Supporting Students with Disabilities

The SASO is dedicated to ensuring access and inclusion for students with disabilities. This includes students in undergraduate, graduate, and certificate programs. SASO currently serves around 200 students with temporary and permanent physical, health, learning, sensory, or psychological disabilities. The SASO work in partnership with students to establish services and accommodations.

FSU strives to create a community of access and inclusion on campus. Though most students with disabilities work with the SASO office, often students may first disclose their disability to a faculty/staff member before establishing a connection with SASO. It is not uncommon for students to be unaware of the existence of the Student Accessibility Services Office. Faculty or staff are often the first people students self-disclose their disability to through various interactions.


  • If a student self-discloses their disability, health condition, or pregnancy to you, please refer them to the Student Accessibility Services Office.
  • If a student self-discloses they used an IEP or 504 plan in K-12 or at a previous institution, please refer them to the Student Accessibility Services Office.

If you believe a student is struggling and have concern that it may be due to an undiagnosed or non-disclosed disability, you can provide the student with resources on campus and include the office of Student Accessibility Services as one of the resources that may be able to help.

 Best Practices/Teaching Strategies

  • Pause and ask questions throughout lesson to check for understanding. Access students' prior knowledge. This helps them relate similar concepts.
  • Give examples of key concepts.
  • If possible, provide presentations or lecture materials online. Guided notes are helpful as well.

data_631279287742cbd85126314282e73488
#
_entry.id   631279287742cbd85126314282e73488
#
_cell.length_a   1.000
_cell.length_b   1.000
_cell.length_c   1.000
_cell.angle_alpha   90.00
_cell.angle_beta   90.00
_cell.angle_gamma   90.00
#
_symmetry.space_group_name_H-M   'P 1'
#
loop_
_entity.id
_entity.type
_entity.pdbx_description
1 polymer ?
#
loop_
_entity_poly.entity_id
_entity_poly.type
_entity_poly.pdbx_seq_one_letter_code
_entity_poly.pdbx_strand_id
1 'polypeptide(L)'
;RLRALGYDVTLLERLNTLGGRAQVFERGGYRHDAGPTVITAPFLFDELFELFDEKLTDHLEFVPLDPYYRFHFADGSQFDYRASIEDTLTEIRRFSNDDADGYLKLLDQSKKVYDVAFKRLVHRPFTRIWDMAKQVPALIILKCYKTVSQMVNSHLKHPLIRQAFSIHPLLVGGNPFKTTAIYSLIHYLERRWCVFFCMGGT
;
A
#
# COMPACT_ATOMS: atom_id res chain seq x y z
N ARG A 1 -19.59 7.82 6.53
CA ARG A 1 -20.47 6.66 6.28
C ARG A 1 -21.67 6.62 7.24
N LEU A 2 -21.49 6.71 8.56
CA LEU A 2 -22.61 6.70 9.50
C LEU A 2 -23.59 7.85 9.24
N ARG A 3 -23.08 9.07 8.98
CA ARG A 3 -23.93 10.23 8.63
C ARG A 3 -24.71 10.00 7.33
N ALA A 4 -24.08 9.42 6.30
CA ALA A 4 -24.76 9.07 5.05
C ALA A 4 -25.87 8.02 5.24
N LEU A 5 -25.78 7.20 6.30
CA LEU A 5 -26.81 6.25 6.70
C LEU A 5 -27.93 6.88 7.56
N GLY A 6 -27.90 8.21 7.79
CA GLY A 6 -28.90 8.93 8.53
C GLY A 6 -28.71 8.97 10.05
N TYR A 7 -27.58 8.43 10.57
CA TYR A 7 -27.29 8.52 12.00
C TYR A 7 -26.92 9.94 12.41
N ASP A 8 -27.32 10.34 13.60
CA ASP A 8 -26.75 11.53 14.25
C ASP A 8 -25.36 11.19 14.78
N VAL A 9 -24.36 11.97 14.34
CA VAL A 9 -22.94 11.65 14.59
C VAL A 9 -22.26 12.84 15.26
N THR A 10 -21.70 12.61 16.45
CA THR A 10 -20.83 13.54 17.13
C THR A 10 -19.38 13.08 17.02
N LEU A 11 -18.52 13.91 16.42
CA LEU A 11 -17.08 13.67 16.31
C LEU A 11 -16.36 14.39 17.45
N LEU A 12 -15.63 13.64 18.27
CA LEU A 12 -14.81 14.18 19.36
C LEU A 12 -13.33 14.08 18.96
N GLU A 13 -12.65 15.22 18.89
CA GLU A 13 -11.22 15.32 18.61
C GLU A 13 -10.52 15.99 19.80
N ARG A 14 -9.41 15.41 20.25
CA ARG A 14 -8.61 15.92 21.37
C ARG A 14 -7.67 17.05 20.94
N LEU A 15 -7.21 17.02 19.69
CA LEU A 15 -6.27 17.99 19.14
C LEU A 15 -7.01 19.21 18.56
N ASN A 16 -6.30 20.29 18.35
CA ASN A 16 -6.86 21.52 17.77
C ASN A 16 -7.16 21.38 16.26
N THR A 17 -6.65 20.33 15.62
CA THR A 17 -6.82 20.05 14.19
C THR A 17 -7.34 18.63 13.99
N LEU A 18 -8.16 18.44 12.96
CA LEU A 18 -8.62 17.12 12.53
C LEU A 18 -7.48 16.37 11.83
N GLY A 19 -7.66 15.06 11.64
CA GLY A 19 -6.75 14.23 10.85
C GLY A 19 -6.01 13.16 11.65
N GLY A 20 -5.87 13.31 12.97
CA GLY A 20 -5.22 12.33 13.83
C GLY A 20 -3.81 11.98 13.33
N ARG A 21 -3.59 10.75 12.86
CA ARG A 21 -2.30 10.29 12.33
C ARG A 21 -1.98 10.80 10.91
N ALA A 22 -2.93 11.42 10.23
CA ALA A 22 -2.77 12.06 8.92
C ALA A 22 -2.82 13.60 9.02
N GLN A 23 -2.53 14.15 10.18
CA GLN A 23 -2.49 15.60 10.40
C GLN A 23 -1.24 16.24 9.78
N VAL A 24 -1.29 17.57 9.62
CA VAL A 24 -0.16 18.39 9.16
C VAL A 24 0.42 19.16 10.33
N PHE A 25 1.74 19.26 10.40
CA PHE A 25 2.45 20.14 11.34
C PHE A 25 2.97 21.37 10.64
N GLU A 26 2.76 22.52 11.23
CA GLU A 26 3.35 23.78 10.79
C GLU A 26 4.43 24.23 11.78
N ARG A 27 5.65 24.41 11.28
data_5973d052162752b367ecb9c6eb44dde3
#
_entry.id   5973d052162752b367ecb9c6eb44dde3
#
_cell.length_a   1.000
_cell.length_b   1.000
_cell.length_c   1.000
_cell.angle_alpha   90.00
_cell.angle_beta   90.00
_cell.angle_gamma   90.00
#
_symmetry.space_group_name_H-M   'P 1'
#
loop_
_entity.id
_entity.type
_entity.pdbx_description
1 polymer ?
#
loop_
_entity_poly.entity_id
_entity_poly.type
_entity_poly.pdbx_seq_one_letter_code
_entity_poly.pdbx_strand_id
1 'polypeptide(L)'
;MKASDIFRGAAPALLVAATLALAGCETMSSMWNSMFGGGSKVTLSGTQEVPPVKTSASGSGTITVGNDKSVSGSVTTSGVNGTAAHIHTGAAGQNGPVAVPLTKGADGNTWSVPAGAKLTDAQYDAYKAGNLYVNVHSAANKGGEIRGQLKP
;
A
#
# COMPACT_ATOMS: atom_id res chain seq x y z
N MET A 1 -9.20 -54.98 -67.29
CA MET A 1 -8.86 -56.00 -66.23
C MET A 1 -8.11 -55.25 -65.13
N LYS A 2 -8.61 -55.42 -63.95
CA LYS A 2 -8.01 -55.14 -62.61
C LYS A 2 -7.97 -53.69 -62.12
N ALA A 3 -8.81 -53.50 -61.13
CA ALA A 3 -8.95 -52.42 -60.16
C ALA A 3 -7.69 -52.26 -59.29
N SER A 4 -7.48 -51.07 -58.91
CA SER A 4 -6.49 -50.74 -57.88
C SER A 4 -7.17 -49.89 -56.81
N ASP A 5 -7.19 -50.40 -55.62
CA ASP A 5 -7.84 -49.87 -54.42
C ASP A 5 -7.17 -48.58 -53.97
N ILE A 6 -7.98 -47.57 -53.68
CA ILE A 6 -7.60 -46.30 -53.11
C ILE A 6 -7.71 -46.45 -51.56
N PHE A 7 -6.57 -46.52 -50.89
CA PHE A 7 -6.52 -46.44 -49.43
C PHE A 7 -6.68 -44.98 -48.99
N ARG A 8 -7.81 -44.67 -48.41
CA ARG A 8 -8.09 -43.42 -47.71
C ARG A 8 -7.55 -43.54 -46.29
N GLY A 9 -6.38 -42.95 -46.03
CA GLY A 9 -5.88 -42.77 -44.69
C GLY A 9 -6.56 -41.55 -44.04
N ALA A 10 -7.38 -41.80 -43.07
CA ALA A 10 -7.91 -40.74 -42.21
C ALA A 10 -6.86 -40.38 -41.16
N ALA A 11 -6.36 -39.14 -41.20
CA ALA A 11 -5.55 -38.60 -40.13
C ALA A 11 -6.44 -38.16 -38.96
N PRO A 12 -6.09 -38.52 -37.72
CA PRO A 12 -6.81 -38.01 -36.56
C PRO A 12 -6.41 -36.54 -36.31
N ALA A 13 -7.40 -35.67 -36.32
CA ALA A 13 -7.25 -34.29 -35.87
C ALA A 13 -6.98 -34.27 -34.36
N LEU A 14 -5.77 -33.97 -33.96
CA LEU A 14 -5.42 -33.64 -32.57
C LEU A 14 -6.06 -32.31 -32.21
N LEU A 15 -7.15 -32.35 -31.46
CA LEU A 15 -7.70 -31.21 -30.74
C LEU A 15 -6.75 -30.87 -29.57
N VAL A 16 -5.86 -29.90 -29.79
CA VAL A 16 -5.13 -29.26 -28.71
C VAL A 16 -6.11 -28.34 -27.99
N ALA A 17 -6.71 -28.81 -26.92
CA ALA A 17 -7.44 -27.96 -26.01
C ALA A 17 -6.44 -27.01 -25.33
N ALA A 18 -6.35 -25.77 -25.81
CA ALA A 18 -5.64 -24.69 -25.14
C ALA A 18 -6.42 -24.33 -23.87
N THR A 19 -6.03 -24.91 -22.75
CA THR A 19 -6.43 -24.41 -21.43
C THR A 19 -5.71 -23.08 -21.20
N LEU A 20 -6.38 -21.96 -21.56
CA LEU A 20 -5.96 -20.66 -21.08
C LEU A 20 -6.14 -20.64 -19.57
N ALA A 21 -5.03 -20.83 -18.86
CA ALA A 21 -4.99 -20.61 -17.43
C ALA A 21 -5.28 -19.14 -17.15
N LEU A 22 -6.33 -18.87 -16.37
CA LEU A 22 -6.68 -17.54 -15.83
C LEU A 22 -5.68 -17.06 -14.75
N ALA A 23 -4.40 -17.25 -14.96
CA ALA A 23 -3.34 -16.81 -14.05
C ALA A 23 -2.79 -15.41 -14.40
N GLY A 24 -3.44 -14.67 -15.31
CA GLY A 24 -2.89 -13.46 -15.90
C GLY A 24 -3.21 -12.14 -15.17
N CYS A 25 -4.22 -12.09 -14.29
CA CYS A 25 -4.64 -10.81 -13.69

• Use multiple formats: Visual aids, three-dimensional models, charts or graphics, group projects, visual stimuli, audio and video content to accommodate different learning styles.
  • Allow audio recording of lectures.
  • Consider that students with reading disabilities may not wish to read out loud in class.
  • Encourage the student to visit during office hours for clarification of content.
  • If possible, have textbook info and syllabus available early for conversion into alternate format. (For students with visual impairments)
  • Consult with SASO staff on any lecture materials, assignments, or tests that can be converted for the student. (For students with visual impairments)
  • Consider obstacles in the classroom that might present a problem. (For students with visual impairments)
  • Consider the impact of lighting on the student's ability to see. (For with visual impairments)
  • Address students by name, so they know you are talking to them. (For students with visual impairments)
  • Face the student when you speak. (For students with visual or hearing impairment.)
  • If possible, make any PowerPoint presentations or lecture materials available for student access.
  • Provide a written supplement to oral instructions, assignments, and directions.
  • Encourage students in class to speak one at a time.
  • Consider the impact of lighting on the student's ability to see your face (lips, expressions and gestures).
  • Use consistent, predictable content delivery in your online environment
  • Encourage the use of a personal planner
  • Make no assumptions about the student's abilities
  • The student may need extra time to process the information
  • Don't take a lack of immediate response personally; information overload can take a few moments to work through
  • Allow for different styles of processing information